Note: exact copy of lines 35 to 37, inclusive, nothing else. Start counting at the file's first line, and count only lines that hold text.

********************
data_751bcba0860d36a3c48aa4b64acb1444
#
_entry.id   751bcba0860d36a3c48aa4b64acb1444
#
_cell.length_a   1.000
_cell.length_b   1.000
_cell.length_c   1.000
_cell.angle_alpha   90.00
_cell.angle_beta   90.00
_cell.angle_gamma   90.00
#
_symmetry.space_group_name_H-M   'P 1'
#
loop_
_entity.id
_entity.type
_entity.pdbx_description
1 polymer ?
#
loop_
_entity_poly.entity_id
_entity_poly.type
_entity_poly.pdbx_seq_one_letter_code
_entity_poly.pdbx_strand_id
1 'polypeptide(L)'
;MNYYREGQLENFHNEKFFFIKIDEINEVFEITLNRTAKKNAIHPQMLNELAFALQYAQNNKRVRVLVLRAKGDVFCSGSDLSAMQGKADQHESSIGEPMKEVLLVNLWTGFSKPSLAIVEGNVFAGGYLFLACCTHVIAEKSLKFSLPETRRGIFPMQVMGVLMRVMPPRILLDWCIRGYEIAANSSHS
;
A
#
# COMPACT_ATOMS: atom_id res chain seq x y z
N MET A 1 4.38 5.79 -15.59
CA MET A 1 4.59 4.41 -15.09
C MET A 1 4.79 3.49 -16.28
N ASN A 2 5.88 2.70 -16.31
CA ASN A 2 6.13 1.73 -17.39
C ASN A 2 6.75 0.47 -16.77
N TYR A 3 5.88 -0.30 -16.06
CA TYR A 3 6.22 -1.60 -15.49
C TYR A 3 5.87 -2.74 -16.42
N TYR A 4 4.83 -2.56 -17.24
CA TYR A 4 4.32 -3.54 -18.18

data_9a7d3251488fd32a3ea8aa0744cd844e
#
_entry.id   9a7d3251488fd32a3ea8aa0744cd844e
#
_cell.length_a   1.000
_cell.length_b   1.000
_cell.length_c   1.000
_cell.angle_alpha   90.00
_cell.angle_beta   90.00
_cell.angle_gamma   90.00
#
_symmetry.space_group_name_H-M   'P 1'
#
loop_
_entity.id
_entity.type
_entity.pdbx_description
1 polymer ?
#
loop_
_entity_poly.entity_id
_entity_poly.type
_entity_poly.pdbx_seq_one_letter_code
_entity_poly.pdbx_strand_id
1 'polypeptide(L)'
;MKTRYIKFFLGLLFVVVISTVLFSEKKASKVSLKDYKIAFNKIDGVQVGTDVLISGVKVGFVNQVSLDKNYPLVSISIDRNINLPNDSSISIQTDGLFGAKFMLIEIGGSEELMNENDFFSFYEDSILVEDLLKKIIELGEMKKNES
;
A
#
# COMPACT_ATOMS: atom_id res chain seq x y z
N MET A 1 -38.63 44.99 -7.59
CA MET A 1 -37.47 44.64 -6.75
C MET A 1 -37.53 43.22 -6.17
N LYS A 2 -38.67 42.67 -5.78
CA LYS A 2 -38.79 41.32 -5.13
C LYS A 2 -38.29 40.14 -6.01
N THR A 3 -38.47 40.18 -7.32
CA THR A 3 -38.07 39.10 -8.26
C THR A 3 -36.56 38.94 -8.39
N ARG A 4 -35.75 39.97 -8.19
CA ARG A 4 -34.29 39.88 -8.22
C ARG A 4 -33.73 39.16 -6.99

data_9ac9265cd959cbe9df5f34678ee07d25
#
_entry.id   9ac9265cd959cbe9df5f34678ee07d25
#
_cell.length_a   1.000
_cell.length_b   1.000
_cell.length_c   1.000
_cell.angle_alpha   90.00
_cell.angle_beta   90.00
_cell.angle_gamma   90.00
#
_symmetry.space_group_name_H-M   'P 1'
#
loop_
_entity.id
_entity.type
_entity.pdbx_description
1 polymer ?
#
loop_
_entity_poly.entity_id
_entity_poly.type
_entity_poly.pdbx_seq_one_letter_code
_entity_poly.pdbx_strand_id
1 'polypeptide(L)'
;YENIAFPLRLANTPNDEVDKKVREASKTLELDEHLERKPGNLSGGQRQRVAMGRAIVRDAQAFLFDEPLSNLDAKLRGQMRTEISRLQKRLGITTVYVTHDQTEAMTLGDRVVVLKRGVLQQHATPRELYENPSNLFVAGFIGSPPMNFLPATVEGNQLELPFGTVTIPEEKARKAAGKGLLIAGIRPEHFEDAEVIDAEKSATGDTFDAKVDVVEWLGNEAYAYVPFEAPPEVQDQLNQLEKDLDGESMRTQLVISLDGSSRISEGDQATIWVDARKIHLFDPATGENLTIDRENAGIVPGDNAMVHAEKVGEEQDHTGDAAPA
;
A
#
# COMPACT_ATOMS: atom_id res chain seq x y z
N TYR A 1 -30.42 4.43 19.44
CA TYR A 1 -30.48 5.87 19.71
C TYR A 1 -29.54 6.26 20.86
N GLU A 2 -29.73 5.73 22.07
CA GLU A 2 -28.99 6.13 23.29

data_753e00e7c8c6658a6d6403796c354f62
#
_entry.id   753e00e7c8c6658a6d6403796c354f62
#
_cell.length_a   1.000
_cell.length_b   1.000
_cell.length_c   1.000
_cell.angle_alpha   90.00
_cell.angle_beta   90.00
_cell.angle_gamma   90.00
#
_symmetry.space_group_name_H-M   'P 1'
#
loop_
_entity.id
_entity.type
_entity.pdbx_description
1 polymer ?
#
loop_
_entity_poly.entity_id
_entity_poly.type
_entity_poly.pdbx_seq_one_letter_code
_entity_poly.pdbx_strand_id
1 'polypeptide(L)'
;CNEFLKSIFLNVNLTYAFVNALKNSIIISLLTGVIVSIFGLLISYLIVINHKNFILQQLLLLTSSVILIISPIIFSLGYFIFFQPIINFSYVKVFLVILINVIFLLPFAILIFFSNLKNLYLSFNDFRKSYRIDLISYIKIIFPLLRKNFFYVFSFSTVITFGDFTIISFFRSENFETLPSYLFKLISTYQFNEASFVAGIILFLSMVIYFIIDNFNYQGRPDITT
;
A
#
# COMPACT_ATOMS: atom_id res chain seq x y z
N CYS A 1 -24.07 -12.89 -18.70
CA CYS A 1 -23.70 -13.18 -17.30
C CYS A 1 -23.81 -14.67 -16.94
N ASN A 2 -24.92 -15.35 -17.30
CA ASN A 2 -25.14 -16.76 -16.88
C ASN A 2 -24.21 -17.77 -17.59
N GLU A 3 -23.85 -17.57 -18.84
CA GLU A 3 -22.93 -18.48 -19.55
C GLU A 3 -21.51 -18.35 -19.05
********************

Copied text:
CA ASN A 2 6.13 1.73 -17.39
C ASN A 2 6.75 0.47 -16.77
N TYR A 3 5.88 -0.30 -16.06